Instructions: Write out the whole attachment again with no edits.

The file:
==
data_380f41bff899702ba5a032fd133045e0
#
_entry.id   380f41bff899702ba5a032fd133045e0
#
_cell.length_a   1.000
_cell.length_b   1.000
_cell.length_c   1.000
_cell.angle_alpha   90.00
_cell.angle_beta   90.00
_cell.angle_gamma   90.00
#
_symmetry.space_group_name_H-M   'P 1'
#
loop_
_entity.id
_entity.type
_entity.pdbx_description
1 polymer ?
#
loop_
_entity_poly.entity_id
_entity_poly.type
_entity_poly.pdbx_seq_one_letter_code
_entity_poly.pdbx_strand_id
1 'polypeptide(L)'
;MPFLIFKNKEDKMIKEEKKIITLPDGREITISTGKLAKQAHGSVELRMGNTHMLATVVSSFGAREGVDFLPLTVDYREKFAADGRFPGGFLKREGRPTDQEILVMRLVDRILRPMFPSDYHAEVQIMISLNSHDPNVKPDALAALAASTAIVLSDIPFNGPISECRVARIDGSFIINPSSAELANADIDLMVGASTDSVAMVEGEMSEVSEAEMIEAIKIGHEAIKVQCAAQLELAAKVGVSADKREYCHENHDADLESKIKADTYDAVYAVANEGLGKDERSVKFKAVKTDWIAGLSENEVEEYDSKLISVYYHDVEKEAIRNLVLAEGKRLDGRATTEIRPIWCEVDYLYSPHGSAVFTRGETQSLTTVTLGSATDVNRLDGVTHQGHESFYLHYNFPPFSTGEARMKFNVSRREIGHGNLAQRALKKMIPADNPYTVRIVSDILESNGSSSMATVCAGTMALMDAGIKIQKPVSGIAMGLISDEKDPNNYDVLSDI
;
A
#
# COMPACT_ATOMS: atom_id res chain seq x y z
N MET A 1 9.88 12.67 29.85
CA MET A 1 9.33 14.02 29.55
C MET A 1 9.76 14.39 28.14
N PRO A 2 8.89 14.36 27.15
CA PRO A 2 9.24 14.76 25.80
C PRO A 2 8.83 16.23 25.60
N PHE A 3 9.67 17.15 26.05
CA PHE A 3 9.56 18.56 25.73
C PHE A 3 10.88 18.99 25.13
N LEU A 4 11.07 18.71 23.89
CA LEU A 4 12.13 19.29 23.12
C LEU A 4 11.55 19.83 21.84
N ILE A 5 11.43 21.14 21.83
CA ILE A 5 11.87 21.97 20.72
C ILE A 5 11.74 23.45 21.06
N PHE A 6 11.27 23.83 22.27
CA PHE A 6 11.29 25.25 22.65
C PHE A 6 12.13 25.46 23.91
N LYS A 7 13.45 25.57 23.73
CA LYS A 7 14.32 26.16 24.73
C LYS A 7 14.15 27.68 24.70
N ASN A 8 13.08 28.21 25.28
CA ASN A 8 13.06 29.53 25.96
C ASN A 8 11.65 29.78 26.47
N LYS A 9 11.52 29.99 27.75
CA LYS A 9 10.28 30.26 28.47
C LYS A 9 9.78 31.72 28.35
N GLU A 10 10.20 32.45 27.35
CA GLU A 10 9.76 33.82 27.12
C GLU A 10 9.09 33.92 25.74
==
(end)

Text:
data_380f41bff899702ba5a032fd133045e0
#
_entry.id   380f41bff899702ba5a032fd133045e0
#
_cell.length_a   1.000
_cell.length_b   1.000
_cell.length_c   1.000
_cell.angle_alpha   90.00
_cell.angle_beta   90.00
_cell.angle_gamma   90.00
#
_symmetry.space_group_name_H-M   'P 1'
#
loop_
_entity.id
_entity.type
_entity.pdbx_description
1 polymer ?
#
loop_
_entity_poly.entity_id
_entity_poly.type
_entity_poly.pdbx_seq_one_letter_code
_entity_poly.pdbx_strand_id
1 'polypeptide(L)'
;MPFLIFKNKEDKMIKEEKKIITLPDGREITISTGKLAKQAHGSVELRMGNTHMLATVVSSFGAREGVDFLPLTVDYREKFAADGRFPGGFLKREGRPTDQEILVMRLVDRILRPMFPSDYHAEVQIMISLNSHDPNVKPDALAALAASTAIVLSDIPFNGPISECRVARIDGSFIINPSSAELANADIDLMVGASTDSVAMVEGEMSEVSEAEMIEAIKIGHEAIKVQCAAQLELAAKVGVSADKREYCHENHDADLESKIKADTYDAVYAVANEGLGKDERSVKFKAVKTDWIAGLSENEVEEYDSKLISVYYHDVEKEAIRNLVLAEGKRLDGRATTEIRPIWCEVDYLYSPHGSAVFTRGETQSLTTVTLGSATDVNRLDGVTHQGHESFYLHYNFPPFSTGEARMKFNVSRREIGHGNLAQRALKKMIPADNPYTVRIVSDILESNGSSSMATVCAGTMALMDAGIKIQKPVSGIAMGLISDEKDPNNYDVLSDI
;
A
#
# COMPACT_ATOMS: atom_id res chain seq x y z
N MET A 1 9.88 12.67 29.85
CA MET A 1 9.33 14.02 29.55
C MET A 1 9.76 14.39 28.14
N PRO A 2 8.89 14.36 27.15
CA PRO A 2 9.24 14.76 25.80
C PRO A 2 8.83 16.23 25.60
N PHE A 3 9.67 17.15 26.05
CA PHE A 3 9.56 18.56 25.73
C PHE A 3 10.88 18.99 25.13
N LEU A 4 11.07 18.71 23.89
CA LEU A 4 12.13 19.29 23.12
C LEU A 4 11.55 19.83 21.84
N ILE A 5 11.43 21.14 21.83
CA ILE A 5 11.87 21.97 20.72
C ILE A 5 11.74 23.45 21.06
N PHE A 6 11.27 23.83 22.27
CA PHE A 6 11.29 25.25 22.65
C PHE A 6 12.13 25.46 23.91
N LYS A 7 13.45 25.57 23.73
CA LYS A 7 14.32 26.16 24.73
C LYS A 7 14.15 27.68 24.70
N ASN A 8 13.08 28.21 25.28
CA ASN A 8 13.06 29.53 25.96
C ASN A 8 11.65 29.78 26.47
N LYS A 9 11.52 29.99 27.75
CA LYS A 9 10.28 30.26 28.47
C LYS A 9 9.78 31.72 28.35
N GLU A 10 10.20 32.45 27.35
CA GLU A 10 9.76 33.82 27.12
C GLU A 10 9.09 33.92 25.74